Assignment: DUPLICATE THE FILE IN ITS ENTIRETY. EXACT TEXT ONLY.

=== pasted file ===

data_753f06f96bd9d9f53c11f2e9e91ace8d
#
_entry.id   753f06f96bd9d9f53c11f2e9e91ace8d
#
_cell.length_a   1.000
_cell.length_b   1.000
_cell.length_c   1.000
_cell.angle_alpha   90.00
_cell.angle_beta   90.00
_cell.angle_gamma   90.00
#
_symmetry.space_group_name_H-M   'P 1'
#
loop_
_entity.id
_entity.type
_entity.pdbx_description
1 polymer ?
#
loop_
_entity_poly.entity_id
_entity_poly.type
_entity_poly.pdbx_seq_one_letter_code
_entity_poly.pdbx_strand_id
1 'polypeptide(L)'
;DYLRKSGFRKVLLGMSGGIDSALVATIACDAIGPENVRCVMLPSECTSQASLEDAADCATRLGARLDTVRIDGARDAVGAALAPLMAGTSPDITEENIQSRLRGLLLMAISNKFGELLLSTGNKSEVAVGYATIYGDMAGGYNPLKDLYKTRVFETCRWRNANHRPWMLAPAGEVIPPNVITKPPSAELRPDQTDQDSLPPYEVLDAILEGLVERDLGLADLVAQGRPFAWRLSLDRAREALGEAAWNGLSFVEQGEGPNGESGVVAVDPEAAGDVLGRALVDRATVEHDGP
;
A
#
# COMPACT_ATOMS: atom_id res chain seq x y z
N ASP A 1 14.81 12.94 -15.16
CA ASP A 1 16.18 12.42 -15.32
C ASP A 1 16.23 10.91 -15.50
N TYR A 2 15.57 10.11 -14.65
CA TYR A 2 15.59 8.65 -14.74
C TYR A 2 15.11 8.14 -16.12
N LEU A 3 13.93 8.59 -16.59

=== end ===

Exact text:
data_753f06f96bd9d9f53c11f2e9e91ace8d
#
_entry.id   753f06f96bd9d9f53c11f2e9e91ace8d
#
_cell.length_a   1.000
_cell.length_b   1.000
_cell.length_c   1.000
_cell.angle_alpha   90.00
_cell.angle_beta   90.00
_cell.angle_gamma   90.00
#
_symmetry.space_group_name_H-M   'P 1'
#
loop_
_entity.id
_entity.type
_entity.pdbx_description
1 polymer ?
#
loop_
_entity_poly.entity_id
_entity_poly.type
_entity_poly.pdbx_seq_one_letter_code
_entity_poly.pdbx_strand_id
1 'polypeptide(L)'
;DYLRKSGFRKVLLGMSGGIDSALVATIACDAIGPENVRCVMLPSECTSQASLEDAADCATRLGARLDTVRIDGARDAVGAALAPLMAGTSPDITEENIQSRLRGLLLMAISNKFGELLLSTGNKSEVAVGYATIYGDMAGGYNPLKDLYKTRVFETCRWRNANHRPWMLAPAGEVIPPNVITKPPSAELRPDQTDQDSLPPYEVLDAILEGLVERDLGLADLVAQGRPFAWRLSLDRAREALGEAAWNGLSFVEQGEGPNGESGVVAVDPEAAGDVLGRALVDRATVEHDGP
;
A
#
# COMPACT_ATOMS: atom_id res chain seq x y z
N ASP A 1 14.81 12.94 -15.16
CA ASP A 1 16.18 12.42 -15.32
C ASP A 1 16.23 10.91 -15.50
N TYR A 2 15.57 10.11 -14.65
CA TYR A 2 15.59 8.65 -14.74
C TYR A 2 15.11 8.14 -16.12
N LEU A 3 13.93 8.59 -16.59